Ex-Im’s Last Gasp?

Posted: Mar 21, 2015 12:01 AM

Desperation can produce a wide variety of reactions: some people think on their feet and try to adapt, while others find themselves paralyzed with fear and repeat actions or arguments that make little to no difference. It turns out that outmoded government institutions fit the latter pattern.

Despite a looming threat to its very existence, the Export-Import (Ex-Im) Bank of the United States finds itself stuck. Their charter is due to expire in June, and their clumsy attempts to “rebrand” themselves as a friend to small business in order to curry favor with a skeptical Congress rely on the same tired tropes they’ve been recycling for some time. Even worse for the bank, claiming they’re essential to small business’ success over and over again has not – as they had apparently hoped – magically made it true.

A recent report in The Washington Post provided a rundown of the Ex-Im Bank’s latest sales pitch. Pulling no punches about their “threat of extinction from Congress,” the report describes an Ex-Im event – held in the supremely metaphorical setting of an office building in the midst of significant refurbishment – aimed at changing the perception of the agency. Ex-Im Chairman Fred Hochberg attempted to portray the bank as “an important tool for small businesses,” chiefly by providing anecdotal evidence and splitting statistical hairs.

Unfortunately for Ex-Im, the facts haven’t changed. Most of their funding – the Post notes it may be as much as 80 percent – is still channeled straight to major corporations like Boeing General Electric, and Caterpillar. Boeing is Ex-Im’s biggest beneficiary by a sizeable margin resulting in the government agency being known as “Boeing’s Bank.” Deals involving Boeing received $8.1 billion in Ex-Im support last year according to George Mason University’s Mercatus Center. This accounts for about 40 percent of the bank’s total authorizations.

Contrast this to Ex-Im’s reported authorizations for small businesses which, according to the Mercatus research, only made up 25 percent of the bank’s total funding. A single major corporation – which happened to bring in a record-breaking $90.8 billion in revenue last year – received 40 percent of Ex-Im’s taxpayer-backed funding, while each and every small business taken together only added up to 25 percent.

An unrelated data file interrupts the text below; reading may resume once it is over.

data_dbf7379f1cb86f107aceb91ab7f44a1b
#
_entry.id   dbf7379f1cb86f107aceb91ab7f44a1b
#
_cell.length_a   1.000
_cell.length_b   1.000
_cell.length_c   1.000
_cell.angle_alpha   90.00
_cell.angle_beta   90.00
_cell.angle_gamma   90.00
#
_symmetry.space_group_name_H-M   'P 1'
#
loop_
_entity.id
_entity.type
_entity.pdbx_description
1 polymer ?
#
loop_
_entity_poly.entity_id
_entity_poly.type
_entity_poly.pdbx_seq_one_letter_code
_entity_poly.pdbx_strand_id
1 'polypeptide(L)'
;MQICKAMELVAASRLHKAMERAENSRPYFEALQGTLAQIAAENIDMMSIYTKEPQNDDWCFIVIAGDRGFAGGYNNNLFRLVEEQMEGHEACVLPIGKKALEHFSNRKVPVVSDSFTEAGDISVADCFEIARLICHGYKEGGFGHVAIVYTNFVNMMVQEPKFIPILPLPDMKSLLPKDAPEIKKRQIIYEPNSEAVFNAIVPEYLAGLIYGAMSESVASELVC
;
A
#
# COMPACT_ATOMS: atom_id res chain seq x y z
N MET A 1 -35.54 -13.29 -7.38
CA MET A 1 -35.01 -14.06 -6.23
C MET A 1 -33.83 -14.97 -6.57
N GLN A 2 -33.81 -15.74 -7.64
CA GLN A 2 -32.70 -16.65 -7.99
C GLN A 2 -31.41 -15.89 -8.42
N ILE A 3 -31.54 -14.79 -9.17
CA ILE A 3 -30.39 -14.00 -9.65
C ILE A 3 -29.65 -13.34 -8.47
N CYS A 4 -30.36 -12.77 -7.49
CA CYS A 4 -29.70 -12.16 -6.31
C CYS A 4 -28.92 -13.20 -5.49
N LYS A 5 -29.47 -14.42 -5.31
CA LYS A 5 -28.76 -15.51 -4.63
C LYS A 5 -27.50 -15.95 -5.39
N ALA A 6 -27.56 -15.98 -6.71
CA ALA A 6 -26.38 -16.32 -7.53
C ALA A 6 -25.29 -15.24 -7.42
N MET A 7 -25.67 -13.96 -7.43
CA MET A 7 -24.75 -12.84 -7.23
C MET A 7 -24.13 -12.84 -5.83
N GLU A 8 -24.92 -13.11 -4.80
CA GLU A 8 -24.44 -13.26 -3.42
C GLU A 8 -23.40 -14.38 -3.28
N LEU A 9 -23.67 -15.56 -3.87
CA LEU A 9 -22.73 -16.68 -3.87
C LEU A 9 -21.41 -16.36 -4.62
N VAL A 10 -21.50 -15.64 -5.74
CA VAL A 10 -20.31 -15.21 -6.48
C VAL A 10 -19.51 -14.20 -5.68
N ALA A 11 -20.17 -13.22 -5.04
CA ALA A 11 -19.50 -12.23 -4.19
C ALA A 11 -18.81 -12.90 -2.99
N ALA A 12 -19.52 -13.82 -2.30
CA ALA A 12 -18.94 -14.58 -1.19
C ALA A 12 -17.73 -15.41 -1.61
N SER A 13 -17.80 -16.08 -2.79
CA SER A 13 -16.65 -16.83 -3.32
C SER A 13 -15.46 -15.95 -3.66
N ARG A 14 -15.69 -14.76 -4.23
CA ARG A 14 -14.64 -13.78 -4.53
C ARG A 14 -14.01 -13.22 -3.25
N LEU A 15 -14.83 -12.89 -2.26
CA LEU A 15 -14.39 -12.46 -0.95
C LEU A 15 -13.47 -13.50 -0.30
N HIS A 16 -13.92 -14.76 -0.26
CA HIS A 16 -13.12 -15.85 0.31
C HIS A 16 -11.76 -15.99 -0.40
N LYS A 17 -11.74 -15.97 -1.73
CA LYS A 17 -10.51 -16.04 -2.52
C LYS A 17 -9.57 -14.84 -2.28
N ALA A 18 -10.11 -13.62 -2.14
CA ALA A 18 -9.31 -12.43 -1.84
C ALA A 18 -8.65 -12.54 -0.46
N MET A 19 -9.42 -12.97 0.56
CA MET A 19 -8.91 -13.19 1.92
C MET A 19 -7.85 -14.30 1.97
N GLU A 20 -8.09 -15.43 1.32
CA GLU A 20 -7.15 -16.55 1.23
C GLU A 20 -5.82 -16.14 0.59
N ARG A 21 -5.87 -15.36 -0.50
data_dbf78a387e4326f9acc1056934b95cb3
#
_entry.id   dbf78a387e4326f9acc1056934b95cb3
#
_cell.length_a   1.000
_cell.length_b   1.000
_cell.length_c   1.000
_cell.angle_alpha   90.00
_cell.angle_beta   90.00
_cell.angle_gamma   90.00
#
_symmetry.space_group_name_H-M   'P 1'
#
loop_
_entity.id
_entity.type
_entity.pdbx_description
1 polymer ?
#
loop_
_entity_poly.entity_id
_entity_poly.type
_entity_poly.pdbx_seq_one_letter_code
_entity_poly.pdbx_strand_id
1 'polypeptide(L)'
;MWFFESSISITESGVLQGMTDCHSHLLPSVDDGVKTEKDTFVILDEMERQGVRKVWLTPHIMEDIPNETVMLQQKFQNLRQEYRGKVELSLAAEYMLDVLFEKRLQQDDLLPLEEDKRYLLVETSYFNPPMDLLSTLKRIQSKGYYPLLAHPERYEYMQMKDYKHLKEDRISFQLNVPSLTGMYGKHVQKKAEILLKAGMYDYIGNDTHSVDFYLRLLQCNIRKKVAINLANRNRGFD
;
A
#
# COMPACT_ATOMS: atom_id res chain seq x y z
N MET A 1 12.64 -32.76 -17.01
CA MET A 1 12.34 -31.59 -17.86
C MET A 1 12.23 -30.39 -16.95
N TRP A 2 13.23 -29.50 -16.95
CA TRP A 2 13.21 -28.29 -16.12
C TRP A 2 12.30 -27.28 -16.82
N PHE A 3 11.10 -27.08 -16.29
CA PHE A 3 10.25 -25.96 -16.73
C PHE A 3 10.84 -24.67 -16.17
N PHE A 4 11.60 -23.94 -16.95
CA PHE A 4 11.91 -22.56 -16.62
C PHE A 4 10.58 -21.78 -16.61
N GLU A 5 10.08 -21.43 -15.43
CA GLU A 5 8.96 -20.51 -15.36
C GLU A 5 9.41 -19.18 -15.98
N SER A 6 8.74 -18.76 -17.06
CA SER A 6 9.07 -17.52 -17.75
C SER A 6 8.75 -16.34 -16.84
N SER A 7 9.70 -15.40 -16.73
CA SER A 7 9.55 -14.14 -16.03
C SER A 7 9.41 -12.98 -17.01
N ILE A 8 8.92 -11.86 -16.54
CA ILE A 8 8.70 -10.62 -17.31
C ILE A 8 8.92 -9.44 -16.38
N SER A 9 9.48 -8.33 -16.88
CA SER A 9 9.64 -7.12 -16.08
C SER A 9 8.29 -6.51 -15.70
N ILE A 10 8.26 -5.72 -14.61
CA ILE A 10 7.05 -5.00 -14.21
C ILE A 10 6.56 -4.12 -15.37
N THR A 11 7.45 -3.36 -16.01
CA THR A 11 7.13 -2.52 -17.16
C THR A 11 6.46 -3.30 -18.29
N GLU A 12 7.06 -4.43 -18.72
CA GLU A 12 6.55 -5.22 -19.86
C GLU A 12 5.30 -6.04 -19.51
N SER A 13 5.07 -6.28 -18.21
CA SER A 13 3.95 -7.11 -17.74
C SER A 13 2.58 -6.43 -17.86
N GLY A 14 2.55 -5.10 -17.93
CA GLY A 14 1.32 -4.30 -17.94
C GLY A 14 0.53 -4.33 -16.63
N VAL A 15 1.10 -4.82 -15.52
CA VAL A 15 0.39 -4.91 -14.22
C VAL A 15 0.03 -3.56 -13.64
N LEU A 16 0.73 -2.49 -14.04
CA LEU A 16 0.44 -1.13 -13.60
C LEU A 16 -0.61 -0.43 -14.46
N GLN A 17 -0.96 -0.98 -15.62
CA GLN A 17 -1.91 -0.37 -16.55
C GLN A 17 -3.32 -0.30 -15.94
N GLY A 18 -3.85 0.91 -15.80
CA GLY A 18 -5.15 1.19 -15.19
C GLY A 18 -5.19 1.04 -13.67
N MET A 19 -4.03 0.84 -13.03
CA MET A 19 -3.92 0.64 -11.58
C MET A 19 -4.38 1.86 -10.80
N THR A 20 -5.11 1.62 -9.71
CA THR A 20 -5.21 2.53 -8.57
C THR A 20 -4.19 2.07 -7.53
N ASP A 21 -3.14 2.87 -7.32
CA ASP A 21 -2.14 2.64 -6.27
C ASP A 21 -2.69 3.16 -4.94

In fact, the true small business percentage may even be lower than that. A Reuters investigation last November revealed that the Ex-Im Bank had erred in categorizing hundreds of firms which received their funding, mistakenly labeling large companies and subsidiaries of major worldwide corporations as “small businesses.” Up to $3 billion in funding to these companies was “misclassified” and these record-keeping snafus are yet another reason to call the bank’s true impact on small business into question.

Ex-Im’s favoritism toward Boeing, however, is already well-established, making one of Chairman Hochberg’s assertions – as reported by the Post – especially puzzling. He said of his agency, “Our bottom line is American jobs.” Apparently he has not spoken to anyone employed in the U.S. airline industry.

The bank’s involvement with Boeing – again, about 40 percent of its business – mostly deals with the sale of Boeing aircraft to foreign airlines like Air India and Emirates. Boeing’s foreign partners receive significant support from their own government, plus additional financing from Ex-Im, which adds up to a nice deal on Boeing’s wide-body airplanes. This provides a competitive advantage for these airlines which ends up hurting their competitors – carriers based here in the United States. According to the Air Line Pilots Association, thousands of jobs have been cut at domestic airlines because the Ex-Im Bank uses taxpayer-backed funding to support their foreign competitors.

This hardly suggests that American jobs are really Ex-Im’s “bottom line.” What it does suggest is that the bank will do or say anything they think will help spare them from being shut down in June, including falling over themselves to distract from their cozy relationship with Big Business. Hopefully their smoke-and-mirrors routine will fall on deaf ears in Congress.